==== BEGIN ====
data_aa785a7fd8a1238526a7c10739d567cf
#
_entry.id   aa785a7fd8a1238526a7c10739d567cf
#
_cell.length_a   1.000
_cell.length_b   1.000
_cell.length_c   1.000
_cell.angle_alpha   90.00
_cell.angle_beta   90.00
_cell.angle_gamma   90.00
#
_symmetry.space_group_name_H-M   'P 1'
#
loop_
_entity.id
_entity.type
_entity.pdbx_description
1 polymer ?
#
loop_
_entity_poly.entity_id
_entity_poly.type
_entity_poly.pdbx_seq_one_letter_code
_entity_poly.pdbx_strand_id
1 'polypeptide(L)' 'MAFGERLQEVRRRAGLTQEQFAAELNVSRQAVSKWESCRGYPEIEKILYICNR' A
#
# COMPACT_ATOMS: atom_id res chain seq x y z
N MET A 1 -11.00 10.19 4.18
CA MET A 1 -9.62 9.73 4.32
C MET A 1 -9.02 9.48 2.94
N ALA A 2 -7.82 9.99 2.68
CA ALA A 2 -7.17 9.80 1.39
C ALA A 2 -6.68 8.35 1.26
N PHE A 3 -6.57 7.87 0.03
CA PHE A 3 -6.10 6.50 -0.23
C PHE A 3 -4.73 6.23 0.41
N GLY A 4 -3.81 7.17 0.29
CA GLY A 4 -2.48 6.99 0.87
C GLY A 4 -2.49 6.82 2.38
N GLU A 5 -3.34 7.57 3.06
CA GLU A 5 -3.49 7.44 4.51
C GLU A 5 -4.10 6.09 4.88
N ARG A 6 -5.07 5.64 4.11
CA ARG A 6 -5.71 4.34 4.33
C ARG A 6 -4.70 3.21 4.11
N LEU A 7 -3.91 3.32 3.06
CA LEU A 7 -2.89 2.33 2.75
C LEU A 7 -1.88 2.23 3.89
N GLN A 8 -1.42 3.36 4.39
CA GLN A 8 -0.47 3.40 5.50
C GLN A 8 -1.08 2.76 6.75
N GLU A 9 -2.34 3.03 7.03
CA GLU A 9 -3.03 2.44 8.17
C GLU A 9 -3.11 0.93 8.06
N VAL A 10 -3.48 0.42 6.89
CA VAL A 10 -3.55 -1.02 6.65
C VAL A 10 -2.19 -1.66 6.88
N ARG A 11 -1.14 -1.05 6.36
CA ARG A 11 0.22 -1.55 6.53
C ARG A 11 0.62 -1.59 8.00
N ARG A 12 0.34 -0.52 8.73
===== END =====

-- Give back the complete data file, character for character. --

data_aa785a7fd8a1238526a7c10739d567cf
#
_entry.id   aa785a7fd8a1238526a7c10739d567cf
#
_cell.length_a   1.000
_cell.length_b   1.000
_cell.length_c   1.000
_cell.angle_alpha   90.00
_cell.angle_beta   90.00
_cell.angle_gamma   90.00
#
_symmetry.space_group_name_H-M   'P 1'
#
loop_
_entity.id
_entity.type
_entity.pdbx_description
1 polymer ?
#
loop_
_entity_poly.entity_id
_entity_poly.type
_entity_poly.pdbx_seq_one_letter_code
_entity_poly.pdbx_strand_id
1 'polypeptide(L)' 'MAFGERLQEVRRRAGLTQEQFAAELNVSRQAVSKWESCRGYPEIEKILYICNR' A
#
# COMPACT_ATOMS: atom_id res chain seq x y z
N MET A 1 -11.00 10.19 4.18
CA MET A 1 -9.62 9.73 4.32
C MET A 1 -9.02 9.48 2.94
N ALA A 2 -7.82 9.99 2.68
CA ALA A 2 -7.17 9.80 1.39
C ALA A 2 -6.68 8.35 1.26
N PHE A 3 -6.57 7.87 0.03
CA PHE A 3 -6.10 6.50 -0.23
C PHE A 3 -4.73 6.23 0.41
N GLY A 4 -3.81 7.17 0.29
CA GLY A 4 -2.48 6.99 0.87
C GLY A 4 -2.49 6.82 2.38
N GLU A 5 -3.34 7.57 3.06
CA GLU A 5 -3.49 7.44 4.51
C GLU A 5 -4.10 6.09 4.88
N ARG A 6 -5.07 5.64 4.11
CA ARG A 6 -5.71 4.34 4.33
C ARG A 6 -4.70 3.21 4.11
N LEU A 7 -3.91 3.32 3.06
CA LEU A 7 -2.89 2.33 2.75
C LEU A 7 -1.88 2.23 3.89
N GLN A 8 -1.42 3.36 4.39
CA GLN A 8 -0.47 3.40 5.50
C GLN A 8 -1.08 2.76 6.75
N GLU A 9 -2.34 3.03 7.03
CA GLU A 9 -3.03 2.44 8.17
C GLU A 9 -3.11 0.93 8.06
N VAL A 10 -3.48 0.42 6.89
CA VAL A 10 -3.55 -1.02 6.65
C VAL A 10 -2.19 -1.66 6.88
N ARG A 11 -1.14 -1.05 6.36
CA ARG A 11 0.22 -1.55 6.53
C ARG A 11 0.62 -1.59 8.00
N ARG A 12 0.34 -0.52 8.73